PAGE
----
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The Prescott Daily Courier | Prescott, Arizona

home : features : features December 17, 2014

5/5/2013 9:58:00 PM
Around the Bluhmin' Town: The age-old question - Is happiness tied to a number?
Courier Columnist

Is age really just a number? Hmm... I didn't think so. Because if it were, people would not be going bonkers over their next birthday.

My granddaughter turns 16 in a week. She called to tell me that she is looking forward to an "epic summer." Dear Readers, if a teenager ever tells you that they want an "epic summer," I'd suggest it is not what most parents or grandparents have in mind. Be very afraid. I have a feeling this child has watched a few too many beach party movies and is thinking "something amazing" is going to happen when she turns 16. If only growing another year older did that.

My brother is turning 65 this month and he says he'd rather not think about it. My colleague is turning 50 and it is all she can talk about - you'd think the world is collapsing around her. My niece is going to be 40 in June and she keeps saying that "40 is the new 20." Really? Well, people can say it, but I don't believe it! Age is what it is! I am no expert on "new math" but when the clock ticks and another blessed year has rolled around, there is no pretending, faking, hoping or wishing that makes us "a new number."

My grandson Brandon turned 12 and he was very sad because he does not want to be a teenager, which he cried "is happening in just another year." When I pointed out that teenage years can be great, he went on to say that he might be "too old" to play with his favorite toys. When I reassured him that he can play with toys at any age, he still seemed worried. He added he has watched his cousins turn into teenagers and doesn't like what he sees. Prodding further, Brandon went on to say, "Teenagers get gasoline cards for their birthdays and Christmas, and I like toys." Laughing, I told him one day he will drive a car and want a gas card. He looked at me as though I were speaking Greek.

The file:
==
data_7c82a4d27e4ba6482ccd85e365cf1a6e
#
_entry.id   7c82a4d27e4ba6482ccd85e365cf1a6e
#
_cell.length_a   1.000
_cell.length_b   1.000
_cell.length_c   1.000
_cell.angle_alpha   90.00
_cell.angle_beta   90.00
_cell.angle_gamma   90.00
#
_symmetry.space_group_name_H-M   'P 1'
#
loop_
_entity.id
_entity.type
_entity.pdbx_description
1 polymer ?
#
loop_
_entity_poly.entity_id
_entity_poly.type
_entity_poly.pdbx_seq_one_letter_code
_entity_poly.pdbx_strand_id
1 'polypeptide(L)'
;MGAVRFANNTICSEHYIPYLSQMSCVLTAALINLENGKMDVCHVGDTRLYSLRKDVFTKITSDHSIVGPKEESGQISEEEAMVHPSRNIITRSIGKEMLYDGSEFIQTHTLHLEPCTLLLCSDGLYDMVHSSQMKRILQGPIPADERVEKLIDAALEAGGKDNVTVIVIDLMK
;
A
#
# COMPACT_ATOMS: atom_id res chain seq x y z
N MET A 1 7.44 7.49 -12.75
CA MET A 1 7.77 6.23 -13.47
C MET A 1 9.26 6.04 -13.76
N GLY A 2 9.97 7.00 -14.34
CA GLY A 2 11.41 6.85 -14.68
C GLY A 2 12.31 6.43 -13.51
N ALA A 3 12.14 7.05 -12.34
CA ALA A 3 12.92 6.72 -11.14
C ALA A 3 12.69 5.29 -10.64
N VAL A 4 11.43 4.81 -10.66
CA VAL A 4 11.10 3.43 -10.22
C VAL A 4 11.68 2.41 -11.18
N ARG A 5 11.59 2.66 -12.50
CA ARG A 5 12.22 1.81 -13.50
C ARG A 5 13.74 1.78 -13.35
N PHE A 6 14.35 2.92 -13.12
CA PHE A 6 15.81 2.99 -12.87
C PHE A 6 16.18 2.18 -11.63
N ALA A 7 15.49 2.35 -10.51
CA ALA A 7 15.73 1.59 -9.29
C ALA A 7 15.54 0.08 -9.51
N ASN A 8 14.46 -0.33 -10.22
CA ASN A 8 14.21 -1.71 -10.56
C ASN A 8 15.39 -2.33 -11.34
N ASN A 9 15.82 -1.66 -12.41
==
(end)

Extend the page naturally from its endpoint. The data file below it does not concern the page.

I have a great-niece who will be 18 in a month and she is completely convinced that it will be her "most important" birthday that will be "life-changing." Suddenly an adult, she will be able to do her "own thing" and not worry about bossy parents. Lord help us all. I can't wait to see her face when she realizes that those overbearing parents have been paying the bills. Being grown up comes with "big girl" responsibilities.

My best friend is going to be 92 next week. Still beautiful, lively, loads of fun, she does not act her age. Of course, I am not so sure what "age" really means. When a 92- year-old enjoys life and celebrates a birthday but a 12-year-old fears becoming a teenager and a 50-year-old is depressed that "life is over," it is sort of a mixed-up situation. So maybe the "number" concept of age is all wrong. It's nothing more than a meaningless combination of numerals that holds a completely subjective value.

Birthdays? They are good to have, so let the parties begin! Whether it is fear, regret, hope, pure joy or terror at the new number we turn, birthdays are a reminder and blessing that we made it through another year. Mary and I will have a drink and make a toast to an "epic summer." Now that could be life-changing.

Judy Bluhm is a writer and a local realtor who lives in Skull Valley. Have a story or a comment? Email Judy at judy@judybluhm.com.

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Reader Comments

Posted: Monday, May 06, 2013
Article comment by: Reality Check

We humans track the passage of time in various ways adjusted to our culture. We could track our ages in seasons, lunar cycles, solar cycles or nearly any other repeatable method. Age tracked in years merely is a reflection of one way of knowing relatively how long we have been around. Without such a system, we would know only that we had been living for what seems a short or a long time and that we feel either healthy and fit or not. Our bodies change as we leave infancy, enter youth, become mature adults, and finally start the decline of old age. That progression is the cycle of life, normal, unalterable, and inevitable. Some of us pass through the stages rather rapidly, while others stay vital much longer. It is no big deal, really, and if it were there is nothing we can do to change it anyway. We simply need to do all that we can while we can and enjoy what we have to the fullest, hoping that we remain happy and vital and on our feet from the beginning and until the end.

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